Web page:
I have just completed my first year of college after attending WW-P schools for my entire life. You could say I’m pretty tired. But after being back home for a few weeks, I have begun to reflect on how home has shaped my experience in college.
I should probably state that my college experience thus far has not been a traditional, smooth-sailing event. I have transferred from my original college to a different institution after some problems arose. I think my experience can resonate with students nonetheless.
I attended a small, women’s liberal arts college in California. It’s hard to think of a more different institution than WW-P. After getting deferred from my early decision school, I applied ED2 there and got in.
I thought applying there was the right thing to do—it was in beautiful southern California, I thought it would be a great fit for me socially, it had my intended major(s), it had small class sizes, and my chances of getting in ED2 were fairly high.
Many of these expected positive aspects did not manifest into a positive experience for me, but that is a different story. Because of my unhappiness with my college, I was forced to ask myself why I really applied. What drove me to apply ED2 to a school that ended up being such a bad choice?
Turns out, I was scared after getting deferred from my top choice. I was afraid I had aimed too high, that I had overshot and I wasn’t going to get into any of the schools I had applied to.
In WW-P, the culture is competitive. Whether that is the fault of the schools or not, students seem to always be comparing themselves to other students.
Many do not let this control their actions. Unfortunately, during my college application process, I let the competitiveness get the best of me. I applied ED2 to a school where I had a large chance of getting in just so I could say I got in.
That is not to say there is anything wrong with applying to schools where you know you can get in. It’s a necessary and important part of the application process. In my experience, WW-P counseling did a great job of emphasizing just that. Regardless, I made the wrong choice for myself, and I had to deal with the consequences.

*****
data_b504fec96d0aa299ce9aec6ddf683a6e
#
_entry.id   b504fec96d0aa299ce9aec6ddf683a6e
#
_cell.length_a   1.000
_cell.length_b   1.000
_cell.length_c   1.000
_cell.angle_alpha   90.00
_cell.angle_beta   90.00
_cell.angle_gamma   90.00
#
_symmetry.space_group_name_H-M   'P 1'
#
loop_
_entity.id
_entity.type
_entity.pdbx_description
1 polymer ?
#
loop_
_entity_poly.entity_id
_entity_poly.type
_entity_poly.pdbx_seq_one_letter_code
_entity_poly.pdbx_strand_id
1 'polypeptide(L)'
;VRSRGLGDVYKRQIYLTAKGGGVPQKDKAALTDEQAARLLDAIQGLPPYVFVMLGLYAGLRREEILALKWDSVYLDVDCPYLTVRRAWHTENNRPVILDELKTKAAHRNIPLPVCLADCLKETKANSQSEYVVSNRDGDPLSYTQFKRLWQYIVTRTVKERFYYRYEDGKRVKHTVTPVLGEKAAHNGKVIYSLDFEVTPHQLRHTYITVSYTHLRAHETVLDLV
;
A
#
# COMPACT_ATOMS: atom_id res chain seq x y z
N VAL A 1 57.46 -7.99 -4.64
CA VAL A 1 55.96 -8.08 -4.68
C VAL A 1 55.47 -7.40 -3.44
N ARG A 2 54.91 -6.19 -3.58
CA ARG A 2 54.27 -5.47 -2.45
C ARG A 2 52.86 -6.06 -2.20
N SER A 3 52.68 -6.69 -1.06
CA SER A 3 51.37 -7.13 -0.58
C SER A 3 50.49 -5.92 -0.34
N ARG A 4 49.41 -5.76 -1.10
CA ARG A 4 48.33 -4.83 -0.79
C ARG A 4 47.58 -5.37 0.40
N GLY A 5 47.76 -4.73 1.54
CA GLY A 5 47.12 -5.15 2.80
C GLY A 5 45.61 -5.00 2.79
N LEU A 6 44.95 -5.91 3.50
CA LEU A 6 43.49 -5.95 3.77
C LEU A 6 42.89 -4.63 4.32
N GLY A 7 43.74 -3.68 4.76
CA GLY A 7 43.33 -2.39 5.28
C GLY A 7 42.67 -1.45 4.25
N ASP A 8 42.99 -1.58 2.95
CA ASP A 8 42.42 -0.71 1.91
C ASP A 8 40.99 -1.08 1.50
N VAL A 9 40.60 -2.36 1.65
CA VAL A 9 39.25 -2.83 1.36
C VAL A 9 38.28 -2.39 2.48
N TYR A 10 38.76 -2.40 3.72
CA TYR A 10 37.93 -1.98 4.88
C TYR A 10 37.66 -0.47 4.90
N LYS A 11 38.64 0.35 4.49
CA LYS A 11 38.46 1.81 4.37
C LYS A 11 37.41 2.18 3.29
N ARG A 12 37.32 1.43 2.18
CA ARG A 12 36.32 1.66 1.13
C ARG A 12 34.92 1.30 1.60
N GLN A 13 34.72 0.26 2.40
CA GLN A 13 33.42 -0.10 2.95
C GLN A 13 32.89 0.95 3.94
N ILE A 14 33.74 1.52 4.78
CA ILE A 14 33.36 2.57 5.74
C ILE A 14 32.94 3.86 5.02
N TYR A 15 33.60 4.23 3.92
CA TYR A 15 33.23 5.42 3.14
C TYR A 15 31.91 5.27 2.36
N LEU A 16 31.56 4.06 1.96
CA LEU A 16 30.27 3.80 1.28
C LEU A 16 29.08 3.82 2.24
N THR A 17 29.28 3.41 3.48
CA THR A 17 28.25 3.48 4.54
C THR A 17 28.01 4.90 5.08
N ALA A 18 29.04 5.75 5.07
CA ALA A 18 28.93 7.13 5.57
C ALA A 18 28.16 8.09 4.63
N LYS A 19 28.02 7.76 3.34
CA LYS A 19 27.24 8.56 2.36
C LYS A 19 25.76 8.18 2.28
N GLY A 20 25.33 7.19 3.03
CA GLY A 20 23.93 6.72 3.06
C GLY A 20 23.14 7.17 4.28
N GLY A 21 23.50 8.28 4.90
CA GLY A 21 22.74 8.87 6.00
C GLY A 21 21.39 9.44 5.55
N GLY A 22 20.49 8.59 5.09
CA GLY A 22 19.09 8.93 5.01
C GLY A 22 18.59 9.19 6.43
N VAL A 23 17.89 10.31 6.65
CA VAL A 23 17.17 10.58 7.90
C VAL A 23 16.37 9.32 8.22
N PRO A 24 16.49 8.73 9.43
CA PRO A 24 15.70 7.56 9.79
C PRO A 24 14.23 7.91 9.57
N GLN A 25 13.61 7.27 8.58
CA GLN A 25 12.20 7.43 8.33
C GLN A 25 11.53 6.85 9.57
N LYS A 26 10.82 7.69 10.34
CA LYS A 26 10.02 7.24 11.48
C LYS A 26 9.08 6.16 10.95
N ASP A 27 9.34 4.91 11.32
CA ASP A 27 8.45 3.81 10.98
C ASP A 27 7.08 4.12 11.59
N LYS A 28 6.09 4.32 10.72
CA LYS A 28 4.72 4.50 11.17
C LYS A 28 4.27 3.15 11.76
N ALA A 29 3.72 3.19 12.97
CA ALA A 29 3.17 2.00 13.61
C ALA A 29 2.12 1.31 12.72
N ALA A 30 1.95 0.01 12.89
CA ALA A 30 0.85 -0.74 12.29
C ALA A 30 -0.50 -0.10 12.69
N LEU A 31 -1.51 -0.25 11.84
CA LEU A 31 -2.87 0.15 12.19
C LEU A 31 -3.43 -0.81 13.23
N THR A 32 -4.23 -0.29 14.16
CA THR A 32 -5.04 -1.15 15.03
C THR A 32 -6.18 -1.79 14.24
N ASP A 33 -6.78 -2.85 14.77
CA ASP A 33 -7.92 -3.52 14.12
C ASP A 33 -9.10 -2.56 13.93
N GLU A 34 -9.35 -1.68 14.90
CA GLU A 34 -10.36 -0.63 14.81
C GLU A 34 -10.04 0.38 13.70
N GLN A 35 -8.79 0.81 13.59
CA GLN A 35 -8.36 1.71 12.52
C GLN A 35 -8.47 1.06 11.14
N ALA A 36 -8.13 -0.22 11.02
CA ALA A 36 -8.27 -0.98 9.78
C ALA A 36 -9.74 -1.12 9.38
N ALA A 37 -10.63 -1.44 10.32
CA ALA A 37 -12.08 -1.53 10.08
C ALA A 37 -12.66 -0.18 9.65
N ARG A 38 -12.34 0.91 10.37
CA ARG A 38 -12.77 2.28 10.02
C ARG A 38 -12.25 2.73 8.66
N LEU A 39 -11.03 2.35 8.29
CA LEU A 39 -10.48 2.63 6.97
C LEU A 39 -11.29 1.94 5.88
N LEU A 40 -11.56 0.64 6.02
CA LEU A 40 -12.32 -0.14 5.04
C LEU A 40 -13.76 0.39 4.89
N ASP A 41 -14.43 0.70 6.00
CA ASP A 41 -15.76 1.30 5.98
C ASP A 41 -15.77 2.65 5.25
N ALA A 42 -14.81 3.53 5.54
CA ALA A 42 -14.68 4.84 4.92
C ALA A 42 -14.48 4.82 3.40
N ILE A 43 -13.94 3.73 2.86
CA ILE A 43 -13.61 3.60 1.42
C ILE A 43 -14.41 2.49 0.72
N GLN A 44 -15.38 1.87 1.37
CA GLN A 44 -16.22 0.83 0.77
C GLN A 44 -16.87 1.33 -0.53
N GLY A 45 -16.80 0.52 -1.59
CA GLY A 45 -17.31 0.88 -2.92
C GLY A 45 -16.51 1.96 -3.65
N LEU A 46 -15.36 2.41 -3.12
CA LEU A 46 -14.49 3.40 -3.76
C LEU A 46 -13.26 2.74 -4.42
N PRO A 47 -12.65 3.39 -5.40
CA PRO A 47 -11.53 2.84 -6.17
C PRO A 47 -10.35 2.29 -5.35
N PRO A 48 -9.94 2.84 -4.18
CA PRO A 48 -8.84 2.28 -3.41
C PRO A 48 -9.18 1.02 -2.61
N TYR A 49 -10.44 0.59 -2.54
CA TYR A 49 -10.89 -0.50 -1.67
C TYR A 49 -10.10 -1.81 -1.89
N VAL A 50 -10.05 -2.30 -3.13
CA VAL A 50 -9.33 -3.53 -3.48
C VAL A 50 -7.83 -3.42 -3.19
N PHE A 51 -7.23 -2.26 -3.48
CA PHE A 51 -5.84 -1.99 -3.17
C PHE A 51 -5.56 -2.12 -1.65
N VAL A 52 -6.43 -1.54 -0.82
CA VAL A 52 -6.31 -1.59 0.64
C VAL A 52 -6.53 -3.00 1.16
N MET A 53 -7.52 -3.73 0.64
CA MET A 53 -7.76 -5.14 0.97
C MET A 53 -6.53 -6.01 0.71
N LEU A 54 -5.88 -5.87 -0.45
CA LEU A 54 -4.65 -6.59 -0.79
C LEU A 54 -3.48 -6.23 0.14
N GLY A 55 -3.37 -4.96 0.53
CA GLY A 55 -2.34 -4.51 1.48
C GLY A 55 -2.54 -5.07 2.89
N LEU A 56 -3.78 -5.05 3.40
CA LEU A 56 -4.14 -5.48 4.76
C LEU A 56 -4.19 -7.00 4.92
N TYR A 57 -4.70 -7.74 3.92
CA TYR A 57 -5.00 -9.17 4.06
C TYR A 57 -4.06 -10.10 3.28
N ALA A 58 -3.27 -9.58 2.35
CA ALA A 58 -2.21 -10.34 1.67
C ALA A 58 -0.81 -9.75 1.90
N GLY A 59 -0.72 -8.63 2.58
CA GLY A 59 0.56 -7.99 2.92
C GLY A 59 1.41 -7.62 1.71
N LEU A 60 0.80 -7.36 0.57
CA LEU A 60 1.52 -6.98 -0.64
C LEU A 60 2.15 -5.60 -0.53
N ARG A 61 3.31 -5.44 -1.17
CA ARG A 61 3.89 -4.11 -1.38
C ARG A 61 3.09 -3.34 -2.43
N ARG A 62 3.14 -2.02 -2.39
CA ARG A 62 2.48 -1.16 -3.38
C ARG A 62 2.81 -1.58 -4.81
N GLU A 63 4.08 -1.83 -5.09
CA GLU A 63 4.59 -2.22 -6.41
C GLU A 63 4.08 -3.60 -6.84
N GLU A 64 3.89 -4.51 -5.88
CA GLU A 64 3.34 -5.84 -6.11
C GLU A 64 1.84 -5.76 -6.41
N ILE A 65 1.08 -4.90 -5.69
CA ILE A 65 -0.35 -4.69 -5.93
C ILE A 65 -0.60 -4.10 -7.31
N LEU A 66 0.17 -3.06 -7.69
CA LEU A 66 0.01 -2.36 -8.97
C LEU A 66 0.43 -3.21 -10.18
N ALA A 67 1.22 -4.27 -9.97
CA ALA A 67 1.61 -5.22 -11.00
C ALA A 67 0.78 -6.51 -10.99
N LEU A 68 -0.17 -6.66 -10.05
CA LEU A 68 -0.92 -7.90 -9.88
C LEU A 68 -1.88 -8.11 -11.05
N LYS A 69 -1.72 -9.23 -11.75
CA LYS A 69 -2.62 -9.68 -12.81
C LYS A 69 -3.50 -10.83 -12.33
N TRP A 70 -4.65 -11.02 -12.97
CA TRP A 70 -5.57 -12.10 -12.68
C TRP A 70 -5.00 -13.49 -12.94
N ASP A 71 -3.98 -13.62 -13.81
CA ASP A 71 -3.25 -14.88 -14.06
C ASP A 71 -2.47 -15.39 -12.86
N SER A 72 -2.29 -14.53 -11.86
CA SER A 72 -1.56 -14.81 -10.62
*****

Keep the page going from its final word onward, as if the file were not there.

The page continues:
The impacts of WW-P played a part during my time as a student at college. Academically, I have no complaints. At South, I challenged myself with lots of honors and AP classes, and it paid off. I tested out of my math requirement, I made the dean’s list, and I ended the year with a 3.83 GPA.
In fact, one of the reasons for my transfer was I felt the classes weren’t rigorous enough. WW-P classes are challenging, and my college’s classes simply did not meet my high expectations.
Part of the reason for the clash in expectations could have been the laid-back mentality of southern California juxtaposed against my intense, raised-by-New-Yorkers personality, but the message is still the same. WW-P schooling doesn’t just expect you to challenge yourself, it gives you the desire to push yourself academically, to always learn more.
While WW-P’s legacy is strong academically, it certainly isn’t flawless as a whole. During my first year of college, I also had an epiphany that, maybe, I didn’t know what I wanted to do for the rest of my life.
It was terrifying. Something that I was so sure of since the seventh grade was gone in an instant. It still terrifies me. And I believe this is something the culture in WW-P schools breed.
The need to know your 10-year plan. The need to have a singular career path in mind. The need to have everything figured out.
I came to the unfortunate realization that I am, in fact, 18 years old and I have nothing figured out. But that is perfectly acceptable.
Having interests and passions and goals is a great thing, but I have realized I shouldn’t let just one limit me. I am bigger than a major or a field of study, and this is something I think WW-P could say more.
Changing your mind or discovering new interests—it’s the best thing a high schooler can do for themselves. It means growing and learning, and it will get students a lot farther than shielding themselves off to one discipline.
I’d like to end this with a thank you to WW-P, for there is another thing I took away from its schooling: when you see a flaw, don’t just live with it.
WW-P encourages its students to complain when they don’t like something. It’s ingrained in the culture of the schools. Whether you effect change or not, WW-P wants its students to advocate for themselves.
Without this lesson, I may have taken my unhappiness with my college in silence. Instead, I stood up, tried to make amends, and when no resolution was in sight, I made the choice to search for change. For that, WW-P, I say thank you.
Gronich is a 2018 graduate of High School South and is currently attending Northwestern University.